Considering this, a group of researchers tested whether acetaminophen — the active ingredient in over-the-counter Tylenol — could relieve emotional pain in the same way it relieves physical pain. Since acetaminophen targets pain symptoms only (and doesn’t cause any feelings of euphoria), it seemed unlikely to do so. But, shockingly, the pain-killer mitigated the angst of social pain.
Because we need each other for survival, our brains make it painful to separate from the tribe. Our need of, and inclination to respond to, each other even affects our political decisions. Though we like to think we select our candidates based on issues such as immigration or taxes, that’s not always the case.
For example, in the second 1984 presidential debate, the moderator asked President Ronald Reagan — who would take office for his second term at 73 years old — about age. Famously, he replied, “I will not make age an issue of this campaign. I am not going to exploit, for political purposes, my opponent’s youth and inexperience.” The audience — even 56-year-old Walter Mondale — laughed. Mondale later said this was the moment when he knew he would lose the election.
However, social researchers later played two different versions of the debate to people who hadn’t seen it. Those who heard the audience’s laughter — like the rest of America — thought Reagan had won handily. But those who listened without the audience soundtrack thought Mondale had won. In other words, we’re so programmed to respond to other people’s impressions that the laughter of a few random strangers in the audience swayed the political perceptions of the viewing nation.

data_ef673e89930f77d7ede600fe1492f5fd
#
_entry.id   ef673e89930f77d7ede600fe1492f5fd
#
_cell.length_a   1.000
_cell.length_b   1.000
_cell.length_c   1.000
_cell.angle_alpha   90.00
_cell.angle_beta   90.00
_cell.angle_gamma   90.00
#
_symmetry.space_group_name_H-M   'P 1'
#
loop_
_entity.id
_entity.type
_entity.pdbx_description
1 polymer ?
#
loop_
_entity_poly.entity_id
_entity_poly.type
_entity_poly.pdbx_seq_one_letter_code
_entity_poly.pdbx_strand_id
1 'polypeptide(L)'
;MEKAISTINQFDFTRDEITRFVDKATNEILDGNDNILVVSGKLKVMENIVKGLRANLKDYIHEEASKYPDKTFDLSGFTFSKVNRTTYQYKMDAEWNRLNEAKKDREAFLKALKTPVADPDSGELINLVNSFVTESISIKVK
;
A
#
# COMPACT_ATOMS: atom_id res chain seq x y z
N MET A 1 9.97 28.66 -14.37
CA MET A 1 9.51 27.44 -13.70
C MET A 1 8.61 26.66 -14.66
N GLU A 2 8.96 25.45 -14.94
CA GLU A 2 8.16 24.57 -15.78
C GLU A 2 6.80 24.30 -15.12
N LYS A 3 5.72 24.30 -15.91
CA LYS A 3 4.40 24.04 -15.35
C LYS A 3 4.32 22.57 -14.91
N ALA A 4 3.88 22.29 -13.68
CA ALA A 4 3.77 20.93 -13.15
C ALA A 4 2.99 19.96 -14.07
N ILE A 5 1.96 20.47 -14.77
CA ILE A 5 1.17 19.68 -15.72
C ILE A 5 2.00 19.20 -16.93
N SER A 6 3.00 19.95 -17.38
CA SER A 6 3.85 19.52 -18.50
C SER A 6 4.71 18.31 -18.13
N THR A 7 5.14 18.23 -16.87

This utter dependence might seem like a biological glitch in our systems, but Lieberman says it’s actually a critical survival feature. It’s time to face the fact that we’re designed to connect with others — yes, even you — and to be more mindful of this in our increasingly disconnected, polarized world.
Nancy French is a four-time New York Times best-selling author and a longtime contributor to National Review Online.
A fiction-writing project has me researching a lot of the darker chapters of not-so-distant American history, leaving my desk piled high with books that aren’t quite the usual light and fun summer reading.
I started with Andrew Gumbel and Roger Charles’s Oklahoma City: What the Investigation Missed — and Why It Still Matters, which lays out a really unnerving and compelling array of evidence that Timothy McVeigh and Terry Nichols probably had additional co-conspirators who never saw the inside of a courtroom. At the very least, it seems that a lot of people in militia circles knew “something” was going to happen on the second anniversary of the Waco inferno. This is not a conspiracy-theory book; the authors dismiss most of the speculation about assistance from foreign governments and/or the U.S. government allowing the attacks to happen — although there are troubling stories suggesting that some people in U.S. law enforcement also expected “something” to occur on April 19, 1995.